Killing mosquito larvae is a task for any homeowner who has standing water in their landscape and wants to enjoy a mosquito-free summer. The pesky bugs leave irritating bites and can carry bloodborne diseases, potentially posing health threats to those enjoying the backyard.
Mosquitoes lay their eggs in standing water where they incubate and grow into larvae. It’s at this point, there are a number of ways to kill them before they grow into adult mosquitos:
- Mosquito eating fish
- Mosquito Dunk
- Vegetable oil or cinnamon oil
- Dish soap
- Apple cider vinegar
In this article, we’ll discuss each of these options in detail so you can decide which option is best suited for your needs. We’ll also discuss a few simple prevention methods so the mosquitos will go breed elsewhere after you’ve taken care of the existing larvae.
First, Identify the Larvae
Step one is determining if there are even mosquito larvae in your yard to kill. You’ll want to check your yard, especially if there is a spread of the West Nile or Zika viruses. Look for any locations with standing water, since this is where the adult mosquitoes lay their eggs. Obvious ones would be
- Decorative ponds
- Rainwater Collection Bins
If you have these features in your landscape, then checking for mosquito larvae is probably already part of your summer upkeep. If not, consider it.
Keep in mind that there might be standing water elsewhere in the yard that may need to be addressed. Think:
- Buckets or landscaping bins behind the shed
- Puddles near areas of poor drainage
- Clogged gutters
In these cases, the best bet is to just get rid of the water. Removing the water thus removes the environment in which the larvae grow, problem solved. But if the water belongs there as part of your landscape, then read on.
If it’s been warm, and the water is completely still, there’s a likely chance of mosquito breeding going on. The process of going from egg to adult mosquito takes about a month. During the month-long cycle, the mosquitos spend about two weeks in the larvae stage. The point is, by the time you find larvae, you have less than two weeks to kill them before they fly away and start biting people.
So how to identify them? The larvae are easier to find than the eggs because the larvae wiggle around. Here’s how the pros over at Terminix identify them.
Look for little worms wiggling around near the surface of the water. During the summer months, in standing water, there’s not much else these little guys can be misidentified as.
Alright, you found the buggers, and the two-week clock is ticking… now what?
Suggested Methods For Killing Existing Larvae
As the old saying goes, there’s more than one way to bake a cake. Similarly, there’s more than one way to kill mosquito larvae, all of which are less pleasant than baking a cake…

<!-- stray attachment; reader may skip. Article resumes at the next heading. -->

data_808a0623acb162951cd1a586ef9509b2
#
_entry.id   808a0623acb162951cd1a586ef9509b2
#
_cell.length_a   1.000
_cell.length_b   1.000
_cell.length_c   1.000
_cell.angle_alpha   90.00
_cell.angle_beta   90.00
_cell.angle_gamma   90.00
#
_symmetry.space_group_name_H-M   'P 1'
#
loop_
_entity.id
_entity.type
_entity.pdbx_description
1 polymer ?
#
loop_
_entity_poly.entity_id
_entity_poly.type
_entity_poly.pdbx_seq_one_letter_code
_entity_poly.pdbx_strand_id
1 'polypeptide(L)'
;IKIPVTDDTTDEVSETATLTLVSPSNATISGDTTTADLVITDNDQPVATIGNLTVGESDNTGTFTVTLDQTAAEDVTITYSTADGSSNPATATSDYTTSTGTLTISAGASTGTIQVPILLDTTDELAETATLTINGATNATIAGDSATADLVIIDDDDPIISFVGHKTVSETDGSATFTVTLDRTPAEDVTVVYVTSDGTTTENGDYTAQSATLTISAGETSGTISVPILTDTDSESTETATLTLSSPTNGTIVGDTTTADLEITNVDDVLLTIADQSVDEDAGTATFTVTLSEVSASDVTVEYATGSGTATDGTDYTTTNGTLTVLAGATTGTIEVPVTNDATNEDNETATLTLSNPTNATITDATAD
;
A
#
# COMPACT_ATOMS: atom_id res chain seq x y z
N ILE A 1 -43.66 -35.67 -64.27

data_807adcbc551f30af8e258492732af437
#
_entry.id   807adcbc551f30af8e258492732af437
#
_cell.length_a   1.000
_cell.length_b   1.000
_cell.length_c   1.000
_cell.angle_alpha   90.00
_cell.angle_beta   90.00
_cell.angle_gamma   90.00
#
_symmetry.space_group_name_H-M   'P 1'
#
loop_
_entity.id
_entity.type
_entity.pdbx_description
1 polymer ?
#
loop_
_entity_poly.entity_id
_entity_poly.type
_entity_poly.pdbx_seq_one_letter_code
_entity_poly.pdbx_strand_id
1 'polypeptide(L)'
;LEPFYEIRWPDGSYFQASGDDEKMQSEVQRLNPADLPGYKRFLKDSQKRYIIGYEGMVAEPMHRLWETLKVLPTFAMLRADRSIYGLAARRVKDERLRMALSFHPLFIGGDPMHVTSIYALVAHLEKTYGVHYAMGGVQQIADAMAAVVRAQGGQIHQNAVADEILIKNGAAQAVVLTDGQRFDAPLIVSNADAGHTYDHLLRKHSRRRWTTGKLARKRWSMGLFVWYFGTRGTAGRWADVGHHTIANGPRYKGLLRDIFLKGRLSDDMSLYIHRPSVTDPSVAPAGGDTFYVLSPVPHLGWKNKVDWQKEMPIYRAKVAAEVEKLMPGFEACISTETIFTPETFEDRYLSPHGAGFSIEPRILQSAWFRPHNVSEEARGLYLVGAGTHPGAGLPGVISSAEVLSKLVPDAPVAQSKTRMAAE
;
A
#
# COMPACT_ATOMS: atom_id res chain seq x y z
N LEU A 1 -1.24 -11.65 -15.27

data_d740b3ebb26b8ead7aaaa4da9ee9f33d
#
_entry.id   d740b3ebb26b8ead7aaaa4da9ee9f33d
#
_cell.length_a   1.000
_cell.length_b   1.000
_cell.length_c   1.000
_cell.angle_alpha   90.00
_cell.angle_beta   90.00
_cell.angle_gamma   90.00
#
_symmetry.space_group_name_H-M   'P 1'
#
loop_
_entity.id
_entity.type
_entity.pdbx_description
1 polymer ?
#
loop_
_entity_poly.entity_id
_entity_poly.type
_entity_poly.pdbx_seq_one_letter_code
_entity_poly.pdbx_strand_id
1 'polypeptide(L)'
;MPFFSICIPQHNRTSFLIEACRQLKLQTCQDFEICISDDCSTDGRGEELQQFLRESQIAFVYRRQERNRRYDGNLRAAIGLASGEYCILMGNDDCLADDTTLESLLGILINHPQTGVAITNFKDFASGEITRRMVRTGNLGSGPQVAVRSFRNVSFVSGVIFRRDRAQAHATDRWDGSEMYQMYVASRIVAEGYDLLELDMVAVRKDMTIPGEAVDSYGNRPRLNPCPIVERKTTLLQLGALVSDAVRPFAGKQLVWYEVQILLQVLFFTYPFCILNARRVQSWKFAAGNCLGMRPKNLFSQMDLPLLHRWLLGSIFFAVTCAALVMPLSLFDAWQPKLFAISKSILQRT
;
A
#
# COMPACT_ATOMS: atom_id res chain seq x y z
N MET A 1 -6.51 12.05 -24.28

The following measures are all effective at killing larvae, so the main decision factors to consider are eco-friendliness and the end use of the water. If you want to go easy on the environment, you won’t be choosing bleach. And if the water is for drinking, chemical larvicides should be ruled out.
So here are the pros and cons of each of the top options. Our goal is to inform you on the effectiveness and the impacts of each so that you can decide which is best suited for your situation.
Try Using A Mosquito Dunk
The Mosquito Dunk is probably the most effective, and least toxic pesticide available for killing mosquito larvae. They are safe enough to be sold directly to homeowners, and can be bought at any home store.
These products are little floating pucks that can be floated on the surface of any standing body of water. They work to kill mosquito larvae within hours and can treat up to 100 square feet of water surface.
This makes them ideal for treating decorative ponds or anything smaller. The active chemical in Mosquito Dunks is called Bti. Bacillus thuringiensis subspecies israelensis (Bti), is a type of bacteria that is found naturally in some soils. The toxins this bacteria produce have been tested and shown to only harm the larvae of:
- Black flies
- Fungus gnats.
The CDC reports that BTI does not pose any toxicity to any creature other than those listed above. This means it’s not toxic to:
- Pets or other animals
- Other insects, including honeybees
- Crops or lawns
This means that Mosquito Dunks are pretty safe to use in water that will be used for lawn and garden irrigation, like a rainwater collection bin.
Another benefit of the Mosquito Dunk is that it works over a longer period of time. After killing the initial larvae, it will work for up to 30 days to prevent more. This product is pretty much the safest, most effective chemical option available.